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Non-Military Events of Civil War

Non-Military Events of Civil War

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Non-Military Events of Civil War

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  1. Non-Military Events of Civil War

  2. Political • Creation of black military units • Segregated units with white officers in the army. • The navy had integrated units

  3. Economic • Homestead Act (1862)—encouraged settlement of the West; gave 160 acres of land to anyone who would agree to farm it for 5 years. • Morrill Land Grant Act (1862)—gave each state thousands of acres of land to sell; at least one public university had to be funded from the money made; the foundation of the public university system.

  4. Cultural • Draft Opposition—both sides had a military draft; Confederacy started it first; in the North there was great opposition to the draft and several horrible riots over it; poor people resented the draft because you had to serve in the army or pay $300 for a substitute, which poor people could not afford. • Emancipation Proclamation (January 1, 1863)—issued by President Lincoln, freed only slaves in the Confederate States, which actually meant it freed no slaves; after this was issued, many black soldiers joined the Union Army.

  5. Legal • Lincoln suspended the right to a writ of habeas corpus (guarantee that a person could not be imprisoned without appearing in court) and declared martial (military) law in Maryland. • He then had Confederate supporters in Maryland jailed to keep Maryland in the Union. • If Maryland had joined the Confederacy, Washington, D.C. would have been surrounded by Confederate Territory.

  6. Civil War (1861-1865)

  7. Civil War (1861-1865) • First Shots Fired: Fort Sumter in Charleston, South Carolina (April 1861) • First Major Battle: First Battle of Bull Run, south of Washington, D.C. in Virginia (July 1861) • Bloodiest Battle: Battle of Shiloh, Tennessee (April 1862) • Bloodiest One Day Battle: Battle of Antietim, Maryland (September 1862)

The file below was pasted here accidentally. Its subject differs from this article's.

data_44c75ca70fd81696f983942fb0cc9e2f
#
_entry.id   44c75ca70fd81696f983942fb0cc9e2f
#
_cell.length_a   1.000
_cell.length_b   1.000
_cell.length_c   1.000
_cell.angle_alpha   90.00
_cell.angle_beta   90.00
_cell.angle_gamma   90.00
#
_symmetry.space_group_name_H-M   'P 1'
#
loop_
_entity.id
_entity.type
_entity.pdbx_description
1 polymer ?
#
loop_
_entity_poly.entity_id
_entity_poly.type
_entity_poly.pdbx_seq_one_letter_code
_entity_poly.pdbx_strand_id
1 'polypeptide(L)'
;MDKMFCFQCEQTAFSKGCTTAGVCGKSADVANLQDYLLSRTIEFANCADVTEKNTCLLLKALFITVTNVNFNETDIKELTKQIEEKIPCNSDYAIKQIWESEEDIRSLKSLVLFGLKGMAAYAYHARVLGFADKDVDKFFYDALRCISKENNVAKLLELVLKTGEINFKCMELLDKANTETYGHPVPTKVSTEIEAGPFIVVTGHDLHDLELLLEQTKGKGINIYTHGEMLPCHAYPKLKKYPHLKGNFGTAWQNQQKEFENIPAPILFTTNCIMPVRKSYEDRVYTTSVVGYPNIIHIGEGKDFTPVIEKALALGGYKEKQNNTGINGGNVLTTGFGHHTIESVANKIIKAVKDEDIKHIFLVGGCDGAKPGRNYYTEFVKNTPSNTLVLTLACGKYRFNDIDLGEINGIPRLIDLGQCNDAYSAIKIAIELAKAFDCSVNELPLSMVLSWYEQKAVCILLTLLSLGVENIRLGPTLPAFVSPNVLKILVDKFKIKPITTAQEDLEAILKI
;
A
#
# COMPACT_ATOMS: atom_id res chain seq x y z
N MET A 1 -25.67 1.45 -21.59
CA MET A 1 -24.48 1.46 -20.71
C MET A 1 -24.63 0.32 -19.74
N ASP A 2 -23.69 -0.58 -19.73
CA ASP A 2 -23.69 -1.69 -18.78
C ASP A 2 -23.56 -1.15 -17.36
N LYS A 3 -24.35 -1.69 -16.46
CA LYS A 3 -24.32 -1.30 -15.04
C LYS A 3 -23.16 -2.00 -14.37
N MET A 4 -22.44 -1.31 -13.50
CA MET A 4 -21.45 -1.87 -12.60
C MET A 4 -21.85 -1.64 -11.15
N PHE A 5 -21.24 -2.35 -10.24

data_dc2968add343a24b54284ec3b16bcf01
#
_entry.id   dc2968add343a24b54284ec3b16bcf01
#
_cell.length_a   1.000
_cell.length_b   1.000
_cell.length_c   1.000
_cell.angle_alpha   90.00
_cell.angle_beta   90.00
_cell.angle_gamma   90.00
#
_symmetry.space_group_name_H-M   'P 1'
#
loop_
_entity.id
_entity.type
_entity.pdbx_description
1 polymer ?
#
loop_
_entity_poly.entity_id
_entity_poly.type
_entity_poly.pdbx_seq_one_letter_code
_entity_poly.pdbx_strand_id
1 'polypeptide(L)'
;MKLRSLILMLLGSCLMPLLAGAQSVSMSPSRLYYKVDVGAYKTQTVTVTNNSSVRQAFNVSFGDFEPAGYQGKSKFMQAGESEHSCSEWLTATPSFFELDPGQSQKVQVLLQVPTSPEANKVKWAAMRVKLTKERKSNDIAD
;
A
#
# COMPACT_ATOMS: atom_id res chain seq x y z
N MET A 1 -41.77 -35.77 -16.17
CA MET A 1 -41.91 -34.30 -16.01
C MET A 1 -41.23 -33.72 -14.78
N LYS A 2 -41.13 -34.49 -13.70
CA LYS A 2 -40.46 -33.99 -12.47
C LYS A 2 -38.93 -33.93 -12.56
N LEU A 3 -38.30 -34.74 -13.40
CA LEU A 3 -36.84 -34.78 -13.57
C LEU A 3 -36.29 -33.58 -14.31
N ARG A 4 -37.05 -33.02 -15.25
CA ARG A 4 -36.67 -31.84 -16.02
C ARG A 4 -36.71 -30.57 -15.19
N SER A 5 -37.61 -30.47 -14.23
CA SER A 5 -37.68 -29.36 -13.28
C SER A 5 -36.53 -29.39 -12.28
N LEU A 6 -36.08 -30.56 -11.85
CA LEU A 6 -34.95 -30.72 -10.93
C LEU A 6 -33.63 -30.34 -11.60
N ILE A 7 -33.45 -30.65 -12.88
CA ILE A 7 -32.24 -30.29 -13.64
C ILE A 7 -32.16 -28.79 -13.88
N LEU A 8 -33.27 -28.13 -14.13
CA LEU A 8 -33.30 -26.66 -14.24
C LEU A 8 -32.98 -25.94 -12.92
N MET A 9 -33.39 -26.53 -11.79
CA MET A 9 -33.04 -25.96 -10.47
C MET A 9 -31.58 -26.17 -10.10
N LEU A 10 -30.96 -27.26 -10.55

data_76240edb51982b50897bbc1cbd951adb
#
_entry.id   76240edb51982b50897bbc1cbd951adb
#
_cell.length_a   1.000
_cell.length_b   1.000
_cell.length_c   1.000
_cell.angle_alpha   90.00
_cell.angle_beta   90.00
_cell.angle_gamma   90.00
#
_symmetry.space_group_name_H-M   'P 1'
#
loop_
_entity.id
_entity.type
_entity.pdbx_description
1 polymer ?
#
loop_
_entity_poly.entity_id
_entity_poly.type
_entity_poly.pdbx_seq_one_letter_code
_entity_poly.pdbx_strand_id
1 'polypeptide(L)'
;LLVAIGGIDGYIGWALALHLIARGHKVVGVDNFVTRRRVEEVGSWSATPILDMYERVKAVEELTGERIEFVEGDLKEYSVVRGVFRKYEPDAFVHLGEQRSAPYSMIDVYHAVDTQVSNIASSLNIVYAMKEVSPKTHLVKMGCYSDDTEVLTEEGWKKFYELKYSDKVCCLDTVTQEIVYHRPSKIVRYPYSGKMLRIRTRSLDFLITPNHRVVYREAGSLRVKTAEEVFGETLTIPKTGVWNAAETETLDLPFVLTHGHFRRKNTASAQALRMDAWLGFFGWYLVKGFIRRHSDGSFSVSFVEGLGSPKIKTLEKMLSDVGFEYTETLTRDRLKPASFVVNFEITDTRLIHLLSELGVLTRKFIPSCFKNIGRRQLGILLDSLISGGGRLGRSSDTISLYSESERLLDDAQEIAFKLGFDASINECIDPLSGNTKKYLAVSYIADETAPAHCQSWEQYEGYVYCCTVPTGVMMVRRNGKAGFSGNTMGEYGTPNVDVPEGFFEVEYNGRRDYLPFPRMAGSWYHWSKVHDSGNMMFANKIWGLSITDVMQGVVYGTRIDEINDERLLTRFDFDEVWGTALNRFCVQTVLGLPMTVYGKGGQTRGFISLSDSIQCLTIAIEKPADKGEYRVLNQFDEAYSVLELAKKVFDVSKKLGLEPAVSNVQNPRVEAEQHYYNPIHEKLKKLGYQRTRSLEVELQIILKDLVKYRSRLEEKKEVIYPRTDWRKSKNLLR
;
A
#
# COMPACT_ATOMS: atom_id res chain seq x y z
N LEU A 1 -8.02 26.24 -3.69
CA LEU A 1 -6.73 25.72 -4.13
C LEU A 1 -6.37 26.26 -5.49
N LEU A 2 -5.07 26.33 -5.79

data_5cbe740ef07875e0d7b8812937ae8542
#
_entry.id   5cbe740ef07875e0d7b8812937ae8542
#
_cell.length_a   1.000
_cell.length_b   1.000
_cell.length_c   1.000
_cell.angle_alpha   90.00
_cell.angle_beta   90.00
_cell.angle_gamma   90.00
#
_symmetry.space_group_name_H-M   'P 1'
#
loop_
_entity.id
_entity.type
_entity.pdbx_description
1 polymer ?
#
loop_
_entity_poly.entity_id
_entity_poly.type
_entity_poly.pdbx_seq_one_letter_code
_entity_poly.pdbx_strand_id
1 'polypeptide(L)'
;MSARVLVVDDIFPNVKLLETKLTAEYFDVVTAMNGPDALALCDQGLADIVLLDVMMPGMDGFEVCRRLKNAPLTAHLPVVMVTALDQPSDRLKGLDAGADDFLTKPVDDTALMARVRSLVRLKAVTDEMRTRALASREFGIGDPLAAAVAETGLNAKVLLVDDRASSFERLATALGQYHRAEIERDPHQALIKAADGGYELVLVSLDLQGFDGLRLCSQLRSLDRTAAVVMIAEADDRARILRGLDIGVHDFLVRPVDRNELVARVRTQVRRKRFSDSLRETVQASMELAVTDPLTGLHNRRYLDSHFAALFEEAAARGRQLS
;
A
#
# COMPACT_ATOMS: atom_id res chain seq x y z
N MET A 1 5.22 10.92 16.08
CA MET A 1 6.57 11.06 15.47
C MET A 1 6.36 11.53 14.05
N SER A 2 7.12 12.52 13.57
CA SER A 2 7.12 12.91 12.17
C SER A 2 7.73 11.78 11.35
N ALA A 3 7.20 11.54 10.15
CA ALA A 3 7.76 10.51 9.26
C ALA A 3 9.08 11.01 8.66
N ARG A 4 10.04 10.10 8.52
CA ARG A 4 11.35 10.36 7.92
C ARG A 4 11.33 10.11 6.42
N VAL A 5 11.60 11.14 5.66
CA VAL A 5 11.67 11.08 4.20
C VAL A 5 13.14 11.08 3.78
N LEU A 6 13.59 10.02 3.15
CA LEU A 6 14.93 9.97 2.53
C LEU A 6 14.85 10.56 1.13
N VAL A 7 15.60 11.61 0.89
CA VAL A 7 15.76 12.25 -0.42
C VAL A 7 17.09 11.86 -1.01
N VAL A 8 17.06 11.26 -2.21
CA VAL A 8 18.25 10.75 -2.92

8. Civil War (1861-1865) • Vicksburg, Mississippi (May-July 1863)—the last Southern stronghold on the Mississippi River; General Ulysses S. Grant led a successful Union siege to give the Union control of the Mississippi River and split the Confederacy. • Turning Point: Gettysburg, Pennsylvania (July 1-3 1863) Union Victory; Lincoln will give his famous Gettysburg Address at the dedication of a cemetery here in November 1863.

  9. Civil War (1861-1865) • Sherman’s March to the Sea (May-December 1864)—Union general William T. Sherman led 60,000 Union troops from Chattanooga, Tennessee, through Atlanta, Georgia, to Savannah, Georgia, then northward into South Carolina and North Carolina; his troops destroyed everything in a 60-mile wide path; this created much bitterness in the South. • Surrender—General Robert E. Lee of the Confederacy surrendered to Union General Ulysses S. Grant at Appomattox, Virginia on April 9, 1865. • President Lincoln was assassinated on April 14, 1865, by Confederate sympathizer John Wilkes Booth while attending a play at Ford’s Theater. • Vice-President Andrew Johnson of Tennessee becomes President.

  10. Costs of War • North • 360,000 killed • Union debt grew from $63 million to $1.3 billion; resulted in inflation. • Industrial production for the war reached record levels. • Return of soldiers to work led to a brief recession—economic downturn with higher unemployment • Union Saved • South • 258,000 killed • Slavery ended • South was destroyed; railroads, factories, banks, farms • 2/3’s of Southern wealth was destroyed, much when slaves were freed • For both regions, over ½ the soldiers did not die of wounds, but of disease.